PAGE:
Josef Albers, "Color Study for White Line Square"
Josef Albers, “Color Study for White Line Square,” oil on blotting paper with gouache, pencil and varnish, The Josef and Anni Albers Foundation, inv. no. 1976.2.22 (image via www.themorgan.org)

Albers in America

When: Opens Friday, July 20
Where: The Morgan Library & Museum (225 Madison Avenue, midtown, Manhattan)

On Friday the Morgan opens another show doing what it does best — revealing a more private, hidden side of a well-known artist. This time Josef Albers gets the treatment, with the museum exhibiting rarely seen oil sketches and studies that promise to offer visitors a glimpse of the abstract artist’s mind and working methods.

Surprise!!!

When: Opens Saturday, July 21, 7–10 pm
Where: Booklyn Artists Alliance (37 Greenpoint Avenue, 4th floor, Greenpoint, Brooklyn)

This event is many things: a site-specific performance, the opening of a group exhibition and a zine release party. So really, even though you can get the zine and see the show later, you don’t want to miss the Surprise!!! Plus each performance in this series helps inspire the next one, and you never want to pass up a chance at art fame.

Queer Cinema

When: Saturday, July 21, 7 pm
Where: The Kitchen (512 W 19th Street, Chelsea, Manhattan)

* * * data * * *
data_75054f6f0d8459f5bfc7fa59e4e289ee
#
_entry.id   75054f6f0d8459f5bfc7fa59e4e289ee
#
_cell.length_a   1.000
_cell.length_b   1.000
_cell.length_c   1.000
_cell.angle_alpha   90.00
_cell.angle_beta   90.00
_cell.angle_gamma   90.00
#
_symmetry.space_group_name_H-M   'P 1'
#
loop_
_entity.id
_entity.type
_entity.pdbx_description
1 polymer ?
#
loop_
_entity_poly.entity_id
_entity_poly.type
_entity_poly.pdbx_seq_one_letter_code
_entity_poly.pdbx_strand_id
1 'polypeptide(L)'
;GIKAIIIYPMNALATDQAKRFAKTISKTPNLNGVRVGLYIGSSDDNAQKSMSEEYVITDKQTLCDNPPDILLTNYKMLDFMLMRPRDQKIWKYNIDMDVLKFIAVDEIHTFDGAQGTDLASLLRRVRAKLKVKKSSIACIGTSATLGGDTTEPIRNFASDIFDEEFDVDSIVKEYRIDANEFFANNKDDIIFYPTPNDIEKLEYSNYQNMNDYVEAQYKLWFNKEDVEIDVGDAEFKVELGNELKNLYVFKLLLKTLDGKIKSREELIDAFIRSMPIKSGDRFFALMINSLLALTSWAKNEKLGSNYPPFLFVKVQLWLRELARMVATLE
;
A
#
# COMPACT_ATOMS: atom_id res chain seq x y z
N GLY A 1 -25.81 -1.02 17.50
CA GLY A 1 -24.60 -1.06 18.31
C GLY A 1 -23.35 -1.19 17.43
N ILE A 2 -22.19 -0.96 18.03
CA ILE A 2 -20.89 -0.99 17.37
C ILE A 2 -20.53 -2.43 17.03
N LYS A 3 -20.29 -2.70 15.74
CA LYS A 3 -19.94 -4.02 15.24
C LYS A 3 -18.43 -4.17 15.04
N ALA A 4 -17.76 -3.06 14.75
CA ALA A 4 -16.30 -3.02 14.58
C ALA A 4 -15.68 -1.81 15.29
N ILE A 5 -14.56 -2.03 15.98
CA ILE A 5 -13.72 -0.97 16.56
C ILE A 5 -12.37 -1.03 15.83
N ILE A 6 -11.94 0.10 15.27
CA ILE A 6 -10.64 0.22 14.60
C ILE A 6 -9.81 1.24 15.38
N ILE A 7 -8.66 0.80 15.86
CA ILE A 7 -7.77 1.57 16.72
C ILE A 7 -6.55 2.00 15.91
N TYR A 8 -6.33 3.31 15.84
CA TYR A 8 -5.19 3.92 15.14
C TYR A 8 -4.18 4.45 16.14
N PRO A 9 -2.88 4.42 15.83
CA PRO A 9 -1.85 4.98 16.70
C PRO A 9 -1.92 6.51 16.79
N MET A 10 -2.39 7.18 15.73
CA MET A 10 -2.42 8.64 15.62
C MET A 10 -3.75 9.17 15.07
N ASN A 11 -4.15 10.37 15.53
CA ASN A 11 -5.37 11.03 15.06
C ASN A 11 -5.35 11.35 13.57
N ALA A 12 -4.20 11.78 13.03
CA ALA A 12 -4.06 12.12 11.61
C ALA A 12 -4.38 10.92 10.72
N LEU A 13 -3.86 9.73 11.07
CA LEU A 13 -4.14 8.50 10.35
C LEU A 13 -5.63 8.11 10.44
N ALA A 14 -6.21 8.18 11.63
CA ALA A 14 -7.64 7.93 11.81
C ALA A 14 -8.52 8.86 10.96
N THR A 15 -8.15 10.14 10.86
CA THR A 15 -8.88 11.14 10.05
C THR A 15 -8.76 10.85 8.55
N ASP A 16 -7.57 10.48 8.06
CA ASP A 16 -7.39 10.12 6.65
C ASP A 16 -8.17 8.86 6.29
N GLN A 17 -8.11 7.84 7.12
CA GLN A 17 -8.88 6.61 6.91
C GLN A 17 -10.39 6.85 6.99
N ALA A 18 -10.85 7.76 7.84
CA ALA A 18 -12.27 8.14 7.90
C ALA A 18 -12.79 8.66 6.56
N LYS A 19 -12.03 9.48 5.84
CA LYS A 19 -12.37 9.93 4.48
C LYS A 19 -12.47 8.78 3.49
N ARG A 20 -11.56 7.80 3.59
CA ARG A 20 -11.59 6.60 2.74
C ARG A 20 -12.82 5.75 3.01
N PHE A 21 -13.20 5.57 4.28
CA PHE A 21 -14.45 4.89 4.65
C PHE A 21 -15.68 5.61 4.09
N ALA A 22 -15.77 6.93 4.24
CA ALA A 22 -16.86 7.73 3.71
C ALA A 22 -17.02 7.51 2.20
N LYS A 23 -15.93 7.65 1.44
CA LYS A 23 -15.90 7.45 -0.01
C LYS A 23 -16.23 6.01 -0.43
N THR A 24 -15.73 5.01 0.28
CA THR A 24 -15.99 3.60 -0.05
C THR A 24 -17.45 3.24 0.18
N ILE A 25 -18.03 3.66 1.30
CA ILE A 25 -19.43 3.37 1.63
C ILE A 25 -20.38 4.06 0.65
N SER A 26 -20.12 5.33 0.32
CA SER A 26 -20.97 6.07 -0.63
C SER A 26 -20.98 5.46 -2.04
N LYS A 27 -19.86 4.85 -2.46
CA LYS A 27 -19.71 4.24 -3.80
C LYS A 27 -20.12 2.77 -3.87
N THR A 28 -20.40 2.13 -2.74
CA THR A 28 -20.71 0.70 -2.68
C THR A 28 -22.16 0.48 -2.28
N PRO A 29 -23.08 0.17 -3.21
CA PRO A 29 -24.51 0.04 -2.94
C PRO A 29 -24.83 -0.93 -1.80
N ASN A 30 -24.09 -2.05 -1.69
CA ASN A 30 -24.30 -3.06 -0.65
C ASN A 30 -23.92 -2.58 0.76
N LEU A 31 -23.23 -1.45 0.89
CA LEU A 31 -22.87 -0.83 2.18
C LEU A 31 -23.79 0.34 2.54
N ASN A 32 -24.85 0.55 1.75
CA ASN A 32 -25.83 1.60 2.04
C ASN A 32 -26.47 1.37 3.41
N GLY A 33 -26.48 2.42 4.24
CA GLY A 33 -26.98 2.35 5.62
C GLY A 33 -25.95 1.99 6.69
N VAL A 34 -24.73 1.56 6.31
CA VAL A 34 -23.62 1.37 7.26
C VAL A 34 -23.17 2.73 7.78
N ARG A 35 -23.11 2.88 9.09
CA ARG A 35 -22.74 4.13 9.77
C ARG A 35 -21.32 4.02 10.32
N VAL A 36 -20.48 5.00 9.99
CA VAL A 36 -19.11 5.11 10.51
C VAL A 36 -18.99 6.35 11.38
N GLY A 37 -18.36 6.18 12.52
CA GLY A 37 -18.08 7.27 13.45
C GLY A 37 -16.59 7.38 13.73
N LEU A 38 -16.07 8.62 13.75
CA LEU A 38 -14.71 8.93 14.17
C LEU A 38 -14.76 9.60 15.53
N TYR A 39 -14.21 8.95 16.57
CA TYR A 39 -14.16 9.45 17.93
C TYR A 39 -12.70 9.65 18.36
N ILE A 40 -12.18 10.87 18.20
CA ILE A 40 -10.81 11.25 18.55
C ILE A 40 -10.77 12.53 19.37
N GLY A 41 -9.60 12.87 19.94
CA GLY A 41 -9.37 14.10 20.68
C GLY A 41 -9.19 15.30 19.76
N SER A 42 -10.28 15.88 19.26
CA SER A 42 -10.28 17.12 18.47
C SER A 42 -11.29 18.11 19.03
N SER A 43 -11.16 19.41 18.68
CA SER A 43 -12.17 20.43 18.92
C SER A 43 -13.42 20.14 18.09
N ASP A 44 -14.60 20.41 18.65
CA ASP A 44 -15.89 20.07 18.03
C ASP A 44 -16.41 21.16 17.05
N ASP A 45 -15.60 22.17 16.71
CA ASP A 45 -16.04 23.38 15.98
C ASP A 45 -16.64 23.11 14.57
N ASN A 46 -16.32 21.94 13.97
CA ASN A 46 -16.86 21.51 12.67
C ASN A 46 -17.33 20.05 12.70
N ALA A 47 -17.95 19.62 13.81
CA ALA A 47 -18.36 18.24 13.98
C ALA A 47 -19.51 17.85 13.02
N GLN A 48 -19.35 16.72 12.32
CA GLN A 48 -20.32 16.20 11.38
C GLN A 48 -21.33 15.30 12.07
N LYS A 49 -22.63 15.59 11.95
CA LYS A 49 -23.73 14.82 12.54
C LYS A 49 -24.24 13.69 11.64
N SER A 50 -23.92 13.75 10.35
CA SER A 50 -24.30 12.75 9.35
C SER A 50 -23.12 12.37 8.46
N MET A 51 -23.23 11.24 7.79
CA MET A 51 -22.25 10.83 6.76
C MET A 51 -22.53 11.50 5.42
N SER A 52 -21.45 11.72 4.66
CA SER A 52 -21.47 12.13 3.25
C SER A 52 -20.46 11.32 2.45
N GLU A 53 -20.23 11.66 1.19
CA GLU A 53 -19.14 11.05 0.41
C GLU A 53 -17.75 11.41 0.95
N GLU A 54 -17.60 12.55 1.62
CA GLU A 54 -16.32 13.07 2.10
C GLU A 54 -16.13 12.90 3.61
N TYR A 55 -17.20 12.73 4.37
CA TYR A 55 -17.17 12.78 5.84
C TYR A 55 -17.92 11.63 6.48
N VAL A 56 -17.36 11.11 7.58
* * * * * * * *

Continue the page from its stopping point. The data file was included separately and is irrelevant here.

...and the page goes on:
As part of Dirty Looks, a self-described “month of queer interventions in New York City,” the Kitchen screens This Is Not a Dream. The documentary charts the path of queer and alternative artists as they began experimenting with film and video in the 1970s and using the new media to challenge mainstream narratives. In includes interviews with Vaginal Davis, Dara Birnbaum, Nao Bustamante, Kalup Linzy and Cole Escola, among others.

Posthumanism

When: Sunday, July 22, 6 pm ($10, includes one drink)
Where: Cornelia Street Cafe (29 Cornelia Street, Greenwich Village, Manhattan)

Brooklyn’s Observatory, keeper of all things arty, sciencey and weird, hosts this illustrated lecture at the Cornelia Street Cafe. Titled “Angels, Animals and Cyborgs: Vision of Human Enhancement” and given by writer and researcher Salvador Olguin, the talk will focus on posthumanism, “an attempt to seriously about the possible long-term effects of technology in our society, our bodies and our mind.” Expect Frankenstein, clones, pacemakers, plastic surgery and everything in between.

 Pop-Up Bookstore

When: Opens Tuesday, July 24
Where: David Zwirner Gallery (533 W 19th Street, Chelsea, Manhattan)

For those of us who are old-fashioned and still love big, beautiful, paper-and-glue art books, David Zwirner opens its summer pop-up bookstore once again. Open through August 3, the store offers artist catalogues and monographs, some of them signed, as well as DVDs, posters, postcards and more. (If you want to do some advance research, you can browse the selection online before you go.) The store will also host a reception on Wednesday night, July 25, to celebrate the launch of curator Jessamyn Fiore’s book 112 Greene Street: The Early Years (1970–1974), which recaps an exhibition of the same name held at David Zwirner last year.